Parents Television Council report shows persistence of TV violence
NEW YORK (AP) -- Violence, gore and gunplay were staples on prime-time television even in the most sensitive period directly after the Newtown school shooting.
A study of 392 prime-time scripted programs on broadcast networks shown during the month after Vice President Joe Biden's January meeting with entertainment industry executives on the topic revealed that 193 had some incident of violence, according to the Parents Television Council.
Some are cartoonish -- quite literally, with Homer strangling Bart for mouthing off on "The Simpsons" -- but there is plenty of gunplay, stabbings and beat-downs.
Here's a sample of the incidents captured by the PTC between Jan. 11 and Feb. 11:
n A character on ABC's "Body of Proof" says he dreams of ripping a woman's brain out while she's still alive, but he's shot as he's about to stick a hook up her nose. Then he's pushed off a balcony and killed.
n A woman on Fox's "The Following" jams an ice pick into her eye.
n A man on CBS' "Criminal Minds" is shot dead by the FBI as he tries to cut the eyelids off a gallery owner's face.
n A gymnastics coach is stabbed several times in the groin on NBC's "Law & Order: SVU."
Real life has continued to intrude on television entertainment as the months go by. NBC pulled an episode of its serial killer drama "Hannibal" after the Boston Marathon bombing, as did ABC with a "Castle" episode in which a character stepped on a pressure-sensitive bomb. Some Newtown parents objected to a recent "Glee" episode that depicted a school shooting.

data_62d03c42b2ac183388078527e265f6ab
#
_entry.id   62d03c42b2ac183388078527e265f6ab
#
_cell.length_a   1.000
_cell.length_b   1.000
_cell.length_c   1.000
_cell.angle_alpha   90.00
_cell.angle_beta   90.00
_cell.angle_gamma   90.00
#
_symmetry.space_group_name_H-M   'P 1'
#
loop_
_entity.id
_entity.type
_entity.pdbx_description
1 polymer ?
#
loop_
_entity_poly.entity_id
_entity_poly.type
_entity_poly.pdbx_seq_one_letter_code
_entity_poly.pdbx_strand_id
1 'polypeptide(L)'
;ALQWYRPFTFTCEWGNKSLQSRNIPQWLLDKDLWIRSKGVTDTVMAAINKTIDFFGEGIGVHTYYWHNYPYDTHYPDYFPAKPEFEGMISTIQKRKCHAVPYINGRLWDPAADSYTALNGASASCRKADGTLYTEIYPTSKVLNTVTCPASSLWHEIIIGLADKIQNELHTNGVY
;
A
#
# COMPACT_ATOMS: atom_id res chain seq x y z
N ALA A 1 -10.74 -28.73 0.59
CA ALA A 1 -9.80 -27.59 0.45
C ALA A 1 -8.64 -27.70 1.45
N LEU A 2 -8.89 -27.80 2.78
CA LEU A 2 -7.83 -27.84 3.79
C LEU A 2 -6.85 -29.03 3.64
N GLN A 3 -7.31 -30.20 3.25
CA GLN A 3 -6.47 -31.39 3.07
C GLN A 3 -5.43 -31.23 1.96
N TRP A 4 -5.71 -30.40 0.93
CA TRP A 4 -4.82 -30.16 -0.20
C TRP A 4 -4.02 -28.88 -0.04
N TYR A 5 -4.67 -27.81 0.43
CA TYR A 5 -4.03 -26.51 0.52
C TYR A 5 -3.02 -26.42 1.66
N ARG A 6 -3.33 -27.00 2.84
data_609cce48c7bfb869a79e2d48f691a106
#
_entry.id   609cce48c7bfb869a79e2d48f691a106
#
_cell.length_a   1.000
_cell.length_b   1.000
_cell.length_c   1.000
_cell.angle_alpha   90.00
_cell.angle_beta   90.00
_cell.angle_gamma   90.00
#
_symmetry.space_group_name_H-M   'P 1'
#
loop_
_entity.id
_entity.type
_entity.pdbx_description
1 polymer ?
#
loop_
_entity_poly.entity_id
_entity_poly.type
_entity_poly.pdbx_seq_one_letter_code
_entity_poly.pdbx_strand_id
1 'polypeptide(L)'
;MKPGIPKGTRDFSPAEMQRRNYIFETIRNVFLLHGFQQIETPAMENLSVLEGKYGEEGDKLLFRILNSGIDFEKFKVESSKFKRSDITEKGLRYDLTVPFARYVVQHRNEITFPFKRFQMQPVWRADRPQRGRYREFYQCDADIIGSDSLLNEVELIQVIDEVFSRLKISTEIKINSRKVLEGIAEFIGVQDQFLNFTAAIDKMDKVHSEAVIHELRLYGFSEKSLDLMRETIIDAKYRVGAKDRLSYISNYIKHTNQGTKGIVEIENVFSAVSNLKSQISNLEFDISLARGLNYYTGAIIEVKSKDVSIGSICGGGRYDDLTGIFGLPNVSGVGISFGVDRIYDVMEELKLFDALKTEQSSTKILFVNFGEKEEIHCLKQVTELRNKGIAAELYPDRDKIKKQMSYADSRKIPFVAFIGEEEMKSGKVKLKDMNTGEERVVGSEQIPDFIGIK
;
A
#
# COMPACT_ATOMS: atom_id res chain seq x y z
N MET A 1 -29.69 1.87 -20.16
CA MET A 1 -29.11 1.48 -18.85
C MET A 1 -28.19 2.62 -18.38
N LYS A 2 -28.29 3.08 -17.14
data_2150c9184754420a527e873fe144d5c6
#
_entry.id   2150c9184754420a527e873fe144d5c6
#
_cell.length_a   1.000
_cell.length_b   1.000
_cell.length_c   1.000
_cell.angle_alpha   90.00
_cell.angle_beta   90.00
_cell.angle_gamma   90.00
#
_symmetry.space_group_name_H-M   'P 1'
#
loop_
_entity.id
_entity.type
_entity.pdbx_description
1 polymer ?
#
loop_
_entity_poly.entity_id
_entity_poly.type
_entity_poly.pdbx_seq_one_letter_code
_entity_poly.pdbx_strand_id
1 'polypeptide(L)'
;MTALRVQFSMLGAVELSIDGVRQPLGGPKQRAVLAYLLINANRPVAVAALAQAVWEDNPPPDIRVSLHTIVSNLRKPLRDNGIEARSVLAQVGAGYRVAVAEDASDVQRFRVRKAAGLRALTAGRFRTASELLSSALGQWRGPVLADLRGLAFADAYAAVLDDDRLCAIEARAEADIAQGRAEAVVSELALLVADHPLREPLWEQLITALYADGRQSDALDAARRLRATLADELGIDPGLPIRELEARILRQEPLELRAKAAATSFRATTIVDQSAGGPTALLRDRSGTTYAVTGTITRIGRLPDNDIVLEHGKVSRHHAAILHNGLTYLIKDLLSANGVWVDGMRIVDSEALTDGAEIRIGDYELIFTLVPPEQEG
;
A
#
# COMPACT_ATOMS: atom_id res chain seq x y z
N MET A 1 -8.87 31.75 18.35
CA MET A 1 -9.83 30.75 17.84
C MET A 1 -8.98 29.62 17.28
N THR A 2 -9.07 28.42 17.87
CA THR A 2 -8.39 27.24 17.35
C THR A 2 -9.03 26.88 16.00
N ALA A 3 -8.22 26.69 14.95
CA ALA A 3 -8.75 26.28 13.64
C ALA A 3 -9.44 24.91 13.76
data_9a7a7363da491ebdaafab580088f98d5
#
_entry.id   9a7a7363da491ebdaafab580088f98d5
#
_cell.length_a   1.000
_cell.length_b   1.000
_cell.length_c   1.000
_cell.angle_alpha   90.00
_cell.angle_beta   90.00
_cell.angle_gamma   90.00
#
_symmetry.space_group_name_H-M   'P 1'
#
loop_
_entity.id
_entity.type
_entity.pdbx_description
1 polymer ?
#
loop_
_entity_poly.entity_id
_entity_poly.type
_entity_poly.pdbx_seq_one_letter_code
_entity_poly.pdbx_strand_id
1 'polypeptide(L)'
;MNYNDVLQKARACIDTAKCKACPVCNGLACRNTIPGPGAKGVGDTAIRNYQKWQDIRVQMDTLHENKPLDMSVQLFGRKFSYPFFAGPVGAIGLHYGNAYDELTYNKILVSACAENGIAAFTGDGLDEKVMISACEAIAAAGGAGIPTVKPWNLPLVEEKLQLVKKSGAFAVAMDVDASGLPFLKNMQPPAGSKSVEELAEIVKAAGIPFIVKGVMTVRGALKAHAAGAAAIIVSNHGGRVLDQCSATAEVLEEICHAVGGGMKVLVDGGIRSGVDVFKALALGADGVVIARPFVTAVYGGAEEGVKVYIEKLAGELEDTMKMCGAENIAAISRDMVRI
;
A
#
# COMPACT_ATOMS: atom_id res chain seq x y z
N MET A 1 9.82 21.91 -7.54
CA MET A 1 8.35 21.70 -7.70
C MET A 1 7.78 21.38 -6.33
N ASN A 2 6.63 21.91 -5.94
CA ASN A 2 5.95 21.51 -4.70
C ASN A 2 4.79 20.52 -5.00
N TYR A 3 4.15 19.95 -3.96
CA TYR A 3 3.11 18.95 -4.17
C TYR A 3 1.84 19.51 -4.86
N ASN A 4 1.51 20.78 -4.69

"I think it is only going to get worse," said Dr. Victor Strasburger, pediatrics professor at the University of New Mexico School of Medicine, who has written frequently on the topic of violence in the media. He said media executives are "not willing to own up to their public health responsibilities."
TV executives are reluctant to talk about violent content, and when pressed question any link between what they air on television and aggressive behavior in real life.
Schedules get shifted around when tragic events are in the news, but there's no indication they've changed the types of programs being made.
Policy debates largely have overlooked the issue, focusing instead on background checks for gun owners or bans on assault weapons.
In the past, networks have disputed some of the PTC methodology.
Some comedic moments are counted as violent episodes in PTC's study when they could be questioned, such as a play sword fight on "The Cleveland Show."
Still, it's a sobering body count.
The parents' group said it found not only an increase in gore from other studies it has conducted over 18 years but a greater specificity and darkness to the violence.
"There has been no accountability, in my opinion, in terms of the degree and amount of violence," said Tim Winter, the parents' group president.